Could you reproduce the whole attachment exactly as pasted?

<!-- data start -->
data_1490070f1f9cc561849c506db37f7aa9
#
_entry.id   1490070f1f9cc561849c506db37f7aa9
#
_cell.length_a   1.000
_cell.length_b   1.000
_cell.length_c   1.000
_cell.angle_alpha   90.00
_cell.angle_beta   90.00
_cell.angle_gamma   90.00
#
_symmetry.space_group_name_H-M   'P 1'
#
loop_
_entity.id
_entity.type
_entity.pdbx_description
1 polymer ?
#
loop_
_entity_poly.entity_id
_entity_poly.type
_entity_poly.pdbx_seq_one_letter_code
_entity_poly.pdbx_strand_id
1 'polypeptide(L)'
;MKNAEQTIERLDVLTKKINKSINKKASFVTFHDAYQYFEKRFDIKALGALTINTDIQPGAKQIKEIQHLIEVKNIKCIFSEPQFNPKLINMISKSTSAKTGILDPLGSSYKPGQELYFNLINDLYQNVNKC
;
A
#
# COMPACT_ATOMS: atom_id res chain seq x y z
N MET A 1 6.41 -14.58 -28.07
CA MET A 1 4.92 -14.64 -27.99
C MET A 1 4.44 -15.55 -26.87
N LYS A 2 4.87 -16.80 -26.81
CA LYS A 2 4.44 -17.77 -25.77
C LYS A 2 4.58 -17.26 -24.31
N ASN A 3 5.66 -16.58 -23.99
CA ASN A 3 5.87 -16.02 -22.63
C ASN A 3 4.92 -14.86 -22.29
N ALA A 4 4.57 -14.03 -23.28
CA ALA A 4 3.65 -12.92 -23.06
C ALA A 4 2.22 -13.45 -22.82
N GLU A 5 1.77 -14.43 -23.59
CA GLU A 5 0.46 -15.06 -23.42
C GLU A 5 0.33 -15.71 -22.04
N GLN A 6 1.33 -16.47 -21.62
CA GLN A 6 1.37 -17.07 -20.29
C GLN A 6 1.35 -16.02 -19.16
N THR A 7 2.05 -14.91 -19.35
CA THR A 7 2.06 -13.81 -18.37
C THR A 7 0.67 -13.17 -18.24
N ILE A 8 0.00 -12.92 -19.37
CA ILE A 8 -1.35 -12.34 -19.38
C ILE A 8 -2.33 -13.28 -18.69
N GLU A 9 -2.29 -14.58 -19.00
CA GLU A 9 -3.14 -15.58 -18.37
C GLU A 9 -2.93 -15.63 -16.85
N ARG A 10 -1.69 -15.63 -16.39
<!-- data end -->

data_1490070f1f9cc561849c506db37f7aa9
#
_entry.id   1490070f1f9cc561849c506db37f7aa9
#
_cell.length_a   1.000
_cell.length_b   1.000
_cell.length_c   1.000
_cell.angle_alpha   90.00
_cell.angle_beta   90.00
_cell.angle_gamma   90.00
#
_symmetry.space_group_name_H-M   'P 1'
#
loop_
_entity.id
_entity.type
_entity.pdbx_description
1 polymer ?
#
loop_
_entity_poly.entity_id
_entity_poly.type
_entity_poly.pdbx_seq_one_letter_code
_entity_poly.pdbx_strand_id
1 'polypeptide(L)'
;MKNAEQTIERLDVLTKKINKSINKKASFVTFHDAYQYFEKRFDIKALGALTINTDIQPGAKQIKEIQHLIEVKNIKCIFSEPQFNPKLINMISKSTSAKTGILDPLGSSYKPGQELYFNLINDLYQNVNKC
;
A
#
# COMPACT_ATOMS: atom_id res chain seq x y z
N MET A 1 6.41 -14.58 -28.07
CA MET A 1 4.92 -14.64 -27.99
C MET A 1 4.44 -15.55 -26.87
N LYS A 2 4.87 -16.80 -26.81
CA LYS A 2 4.44 -17.77 -25.77
C LYS A 2 4.58 -17.26 -24.31
N ASN A 3 5.66 -16.58 -23.99
CA ASN A 3 5.87 -16.02 -22.63
C ASN A 3 4.92 -14.86 -22.29
N ALA A 4 4.57 -14.03 -23.28
CA ALA A 4 3.65 -12.92 -23.06
C ALA A 4 2.22 -13.45 -22.82
N GLU A 5 1.77 -14.43 -23.59
CA GLU A 5 0.46 -15.06 -23.42
C GLU A 5 0.33 -15.71 -22.04
N GLN A 6 1.33 -16.47 -21.62
CA GLN A 6 1.37 -17.07 -20.29
C GLN A 6 1.35 -16.02 -19.16
N THR A 7 2.05 -14.91 -19.35
CA THR A 7 2.06 -13.81 -18.37
C THR A 7 0.67 -13.17 -18.24
N ILE A 8 0.00 -12.92 -19.37
CA ILE A 8 -1.35 -12.34 -19.38
C ILE A 8 -2.33 -13.28 -18.69
N GLU A 9 -2.29 -14.58 -19.00
CA GLU A 9 -3.14 -15.58 -18.37
C GLU A 9 -2.93 -15.63 -16.85
N ARG A 10 -1.69 -15.63 -16.39